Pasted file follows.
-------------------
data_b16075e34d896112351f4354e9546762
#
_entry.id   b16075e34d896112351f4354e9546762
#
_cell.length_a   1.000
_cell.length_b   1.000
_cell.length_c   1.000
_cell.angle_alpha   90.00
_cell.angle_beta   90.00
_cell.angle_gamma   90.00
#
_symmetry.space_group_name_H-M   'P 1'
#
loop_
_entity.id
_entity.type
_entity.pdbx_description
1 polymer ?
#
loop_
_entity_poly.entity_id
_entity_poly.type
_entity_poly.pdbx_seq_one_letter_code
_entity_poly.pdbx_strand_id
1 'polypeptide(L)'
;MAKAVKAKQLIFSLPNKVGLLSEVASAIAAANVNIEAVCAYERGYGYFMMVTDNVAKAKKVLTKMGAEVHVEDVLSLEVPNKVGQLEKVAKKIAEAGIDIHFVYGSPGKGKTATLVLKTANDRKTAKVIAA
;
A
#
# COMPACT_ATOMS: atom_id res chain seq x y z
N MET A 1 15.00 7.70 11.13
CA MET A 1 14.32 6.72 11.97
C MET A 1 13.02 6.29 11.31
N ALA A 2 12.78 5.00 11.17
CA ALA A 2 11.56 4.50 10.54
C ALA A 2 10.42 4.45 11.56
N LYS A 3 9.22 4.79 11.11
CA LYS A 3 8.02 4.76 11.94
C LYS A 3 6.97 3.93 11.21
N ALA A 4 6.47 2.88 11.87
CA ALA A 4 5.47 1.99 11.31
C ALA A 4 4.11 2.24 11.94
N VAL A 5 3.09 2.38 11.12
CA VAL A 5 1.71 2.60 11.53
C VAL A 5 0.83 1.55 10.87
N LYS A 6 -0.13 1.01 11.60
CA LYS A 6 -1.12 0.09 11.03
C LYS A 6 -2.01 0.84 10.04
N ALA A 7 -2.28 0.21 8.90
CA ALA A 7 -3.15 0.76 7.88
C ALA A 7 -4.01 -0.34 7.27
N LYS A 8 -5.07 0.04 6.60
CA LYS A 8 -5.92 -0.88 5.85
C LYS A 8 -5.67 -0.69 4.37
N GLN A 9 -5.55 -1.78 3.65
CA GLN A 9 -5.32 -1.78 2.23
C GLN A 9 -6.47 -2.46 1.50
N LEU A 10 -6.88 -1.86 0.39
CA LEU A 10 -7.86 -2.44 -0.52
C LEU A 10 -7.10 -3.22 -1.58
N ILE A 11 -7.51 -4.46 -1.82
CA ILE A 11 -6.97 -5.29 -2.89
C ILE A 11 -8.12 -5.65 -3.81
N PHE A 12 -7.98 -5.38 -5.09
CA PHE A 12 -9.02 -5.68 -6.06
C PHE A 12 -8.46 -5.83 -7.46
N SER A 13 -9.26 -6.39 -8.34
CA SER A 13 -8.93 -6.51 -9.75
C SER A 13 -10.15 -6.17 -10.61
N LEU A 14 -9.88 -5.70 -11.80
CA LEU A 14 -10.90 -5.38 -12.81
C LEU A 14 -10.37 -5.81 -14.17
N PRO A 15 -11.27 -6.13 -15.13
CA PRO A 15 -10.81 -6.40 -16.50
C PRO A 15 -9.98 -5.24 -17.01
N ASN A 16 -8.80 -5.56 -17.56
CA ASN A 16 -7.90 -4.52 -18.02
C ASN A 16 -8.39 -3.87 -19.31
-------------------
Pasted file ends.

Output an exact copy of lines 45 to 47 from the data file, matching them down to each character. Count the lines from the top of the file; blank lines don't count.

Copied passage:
C VAL A 5 0.83 1.55 10.87
N LYS A 6 -0.13 1.01 11.60
CA LYS A 6 -1.12 0.09 11.03